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Biodiesel Vs Diesel, What Is Better For Our Future?

Updated: Aug 23, 2022


The world is facing a serious climate change problem, and there are many companies that are looking for solutions to help reduce the amount of fuel used in everyday life. One of these solutions is biodiesel, which is made from plant oils like palm oil or rapeseed oil. It's an alternative fuel that can be used as a direct replacement for petroleum-based diesel and has been proven to reduce emissions by up to 80% per kilometer driven when compared with conventional diesel engines. To understand why this makes biodiesel so important for our future, let's compare it against conventional diesel:

  • Why is Biodiesel better than Diesel?*

  • Biodiesel contains less sulphur than conventional diesel

  • It burns cleaner (less carbon monoxide and hydrocarbons)

  • It produces fewer particulate matter emissions (PM10) than traditional diesel does



Diesel and biodiesel are almost identical.


You might be asking yourself, "What is biodiesel? What's the difference between diesel and biodiesel?" Biodiesel is made from vegetable oils such as soybean oil, canola oil and corn oil. It can be used in any diesel engine without modification. Biodiesel is a renewable fuel source that's less polluting than conventional fossil fuels like gasoline or oil. It's better for the environment because it doesn't produce black sooty exhaust or greenhouse gases like carbon dioxide when it burns—and what little does emit evaporates quickly into the atmosphere rather than lingering for years on end like CO2 does.

Biodiesel also improves efficiency: A typical diesel engine will get about 50% more miles to the gallon when running on biodiesel instead of regular diesel fuel!


Biodiesel is made from animal fats and vegetable oils.


Biodiesel is made from animal fats and vegetable oils. While it’s true that biodiesel can be produced from any organic matter, the most common sources are soybean oil, rapeseed oil, sunflower oil, palm oil, animal fat and recycled cooking oil.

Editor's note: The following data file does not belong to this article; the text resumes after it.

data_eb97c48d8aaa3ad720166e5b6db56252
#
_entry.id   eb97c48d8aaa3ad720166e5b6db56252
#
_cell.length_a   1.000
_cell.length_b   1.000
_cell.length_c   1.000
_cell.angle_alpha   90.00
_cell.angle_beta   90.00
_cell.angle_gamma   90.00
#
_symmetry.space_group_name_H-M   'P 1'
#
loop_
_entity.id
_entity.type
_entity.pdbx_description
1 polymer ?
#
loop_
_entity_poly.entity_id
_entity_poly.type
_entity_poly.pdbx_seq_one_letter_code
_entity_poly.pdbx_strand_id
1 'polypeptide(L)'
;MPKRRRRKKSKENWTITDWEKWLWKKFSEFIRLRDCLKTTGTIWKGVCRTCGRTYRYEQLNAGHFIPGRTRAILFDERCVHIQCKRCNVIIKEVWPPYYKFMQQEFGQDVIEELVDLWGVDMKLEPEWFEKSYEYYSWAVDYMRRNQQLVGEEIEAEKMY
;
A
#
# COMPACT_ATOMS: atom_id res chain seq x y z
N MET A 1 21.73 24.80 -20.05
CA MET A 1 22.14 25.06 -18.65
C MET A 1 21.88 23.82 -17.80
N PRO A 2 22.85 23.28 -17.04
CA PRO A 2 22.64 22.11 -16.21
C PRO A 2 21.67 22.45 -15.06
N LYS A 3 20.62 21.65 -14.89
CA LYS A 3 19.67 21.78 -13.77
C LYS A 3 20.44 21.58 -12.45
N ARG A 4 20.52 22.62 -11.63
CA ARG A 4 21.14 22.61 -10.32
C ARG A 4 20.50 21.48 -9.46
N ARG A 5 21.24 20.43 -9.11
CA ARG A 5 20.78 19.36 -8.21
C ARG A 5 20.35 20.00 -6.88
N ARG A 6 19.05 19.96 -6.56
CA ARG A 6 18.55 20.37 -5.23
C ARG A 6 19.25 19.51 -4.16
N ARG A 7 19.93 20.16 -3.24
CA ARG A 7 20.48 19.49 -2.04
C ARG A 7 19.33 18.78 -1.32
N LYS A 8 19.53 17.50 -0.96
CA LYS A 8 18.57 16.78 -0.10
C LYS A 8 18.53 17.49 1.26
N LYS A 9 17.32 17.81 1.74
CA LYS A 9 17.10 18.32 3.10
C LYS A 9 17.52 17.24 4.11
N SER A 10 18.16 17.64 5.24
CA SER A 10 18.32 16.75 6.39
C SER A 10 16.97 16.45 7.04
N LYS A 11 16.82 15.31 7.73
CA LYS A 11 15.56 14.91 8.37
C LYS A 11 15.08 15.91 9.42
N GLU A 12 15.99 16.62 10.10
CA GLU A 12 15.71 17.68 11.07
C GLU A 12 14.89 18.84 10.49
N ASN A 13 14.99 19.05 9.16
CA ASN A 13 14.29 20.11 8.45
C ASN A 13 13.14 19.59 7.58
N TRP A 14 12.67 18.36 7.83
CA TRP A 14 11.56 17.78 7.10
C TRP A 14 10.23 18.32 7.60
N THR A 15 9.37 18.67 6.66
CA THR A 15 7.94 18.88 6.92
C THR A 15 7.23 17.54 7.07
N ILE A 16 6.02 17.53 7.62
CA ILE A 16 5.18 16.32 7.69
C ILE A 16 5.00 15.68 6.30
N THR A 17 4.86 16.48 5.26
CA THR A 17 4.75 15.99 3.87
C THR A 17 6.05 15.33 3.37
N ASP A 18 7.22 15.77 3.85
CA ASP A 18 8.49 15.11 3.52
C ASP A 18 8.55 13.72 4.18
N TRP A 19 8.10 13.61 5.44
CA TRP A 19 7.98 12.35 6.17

Biodiesel may seem like a greener alternative to petroleum-based diesel because it's made from renewable resources—but there are some environmental downsides to consider as well.


Biodiesel can be used in any diesel engine, but diesel engines have to be modified to run on 100% biodiesel.


Bi

odiesel can be used in any diesel engine, but diesel engines have to be modified to run on 100% biodiesel. This is the main thing that will prevent most people from using it. For example, if you have a car that runs on 10% biodiesel and 90% gasoline, you'll need to modify your engine so it can run off 100% biodiesel. The same goes for trucks and other vehicles: they'll need an upgrade before they're able to start burning only biofuel (and of course this means paying more than usual).

Biodiesel has its fair share of benefits: it's renewable and produces less harmful emissions when compared with regular diesel fuel (which isn't exactly clean itself). It also burns cleaner than gasoline or natural gas—as long as there aren't any particulate matter in the air (like dust or dirt), then everything should work fine! However, since these kinds of particles are common in cities where cars are constantly driving around them all day long - this could become problematic over time because we don't yet know what effects these pollutants have on human health."